Features/Q&A/What to SEE/Visual Art

Stitching the stories of refugees

12 June 2023

While refugees are visible in the media, their individual stories are often unheard. This paradox drove artist Sid Pattni to create a new immersive exhibition that brings the experiences of refugees and asylum seekers to light.

When local artist Sid Pattni started volunteering at the Centre for Asylum Seekers, Refugees and Detainees he realised that there is an immense gap between the way this community is portrayed in the media and the reality of their stories and experiences.

In a bid to share those stories, and promote empathy and understanding, Pattni decided create The Story of Us. Appropriately, the exhibition will open during National Refugee Week.

An Indian-Australian artist, Pattni’s practice fuses portrait painting with traditional Indian embroidery techniques. In The Story of Us he combines that work with audio recordings to immerse the viewer in the subjects’ journeys.

Pattni is also a trained musician, who has made music with the likes of Meg Mac and M-Phazes.

Ahead of the opening of The Story of Us, Nina Levy found out more.

Nina Levy: What role did art and music play in your childhood? What drew you to the arts as a career?

Sid Pattni. Photo: Aaron Webber

Sid Pattni: I was lucky to have had parents who nurtured my interests in art and music as a child. If I wasn’t drawing comics, I was playing drums and I never had exterior pressures of one day finding a job that was “stable”. All through my childhood, I was given the space to play, explore and create, so I think that organically led to a career in the arts when I grew up.

NL: That career began with a Bachelor of Arts in Fine Arts at Curtin University, then an Advanced Diploma in Music at the Western Australian Academy of Performing Arts (WAAPA). What made you decide to follow up the visual arts degree with a qualification in music?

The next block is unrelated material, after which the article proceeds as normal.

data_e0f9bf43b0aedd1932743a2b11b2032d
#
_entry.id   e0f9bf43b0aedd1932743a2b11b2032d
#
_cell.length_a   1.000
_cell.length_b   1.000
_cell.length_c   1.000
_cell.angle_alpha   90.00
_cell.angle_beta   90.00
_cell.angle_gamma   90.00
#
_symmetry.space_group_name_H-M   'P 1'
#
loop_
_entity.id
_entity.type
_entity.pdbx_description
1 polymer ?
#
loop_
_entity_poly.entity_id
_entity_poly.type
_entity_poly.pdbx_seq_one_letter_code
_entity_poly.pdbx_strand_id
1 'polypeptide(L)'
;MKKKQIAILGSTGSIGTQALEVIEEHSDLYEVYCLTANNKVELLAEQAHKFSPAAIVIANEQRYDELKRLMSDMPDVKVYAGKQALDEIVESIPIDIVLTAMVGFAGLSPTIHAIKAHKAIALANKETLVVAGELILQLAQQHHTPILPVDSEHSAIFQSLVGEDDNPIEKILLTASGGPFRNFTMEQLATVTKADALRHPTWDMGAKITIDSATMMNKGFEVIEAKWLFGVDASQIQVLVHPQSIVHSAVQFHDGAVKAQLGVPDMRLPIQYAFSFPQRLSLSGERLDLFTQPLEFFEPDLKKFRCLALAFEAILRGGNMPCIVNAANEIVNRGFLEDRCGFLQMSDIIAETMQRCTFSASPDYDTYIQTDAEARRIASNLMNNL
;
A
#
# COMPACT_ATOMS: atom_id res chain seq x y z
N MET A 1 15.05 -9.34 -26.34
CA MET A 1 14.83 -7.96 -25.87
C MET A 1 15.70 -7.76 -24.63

SP: It was just one of those random life events that changed my trajectory. I was playing drums in a few bands throughout studying my Fine Arts degree and unfortunately broke my wrist after I had graduated. My physio told me that I probably wouldn’t be able to play drums again and encouraged me to try piano as physical therapy as it was low impact.

I fell in love with the instrument and effectively locked myself in my room for a year and taught myself theory and technique using YouTube tutorials. I decided to audition for WAAPA after a year of doing that and thankfully got in.

NL: And are you currently making music?

SP: I haven’t made any music in a long time as I’ve been really focused on painting for the last few years. I will probably get back to making music at some point, but right now, I’m just trying to tell stories through paint.

NL: Tell me about that visual arts practice. What drives you to create work?

If I can transport some people through this body of work and shift their thinking, then the work has succeeded.

SP: As an Indian-Australian I feel like I am at the intersection of two cultures, unsure of how to grapple with my mixed identities. I have often struggled to find a sense of selfhood during the process of assimilation and the central preoccupation of my work lies in the exploration of identity, culture and belonging.

My practice is characterised by a process-driven approach, which entails a time-intensive technique of hand embroidering directly into painted portraits. My broader objective is to contribute to the ongoing discourse on the intersection of art, identity and social justice.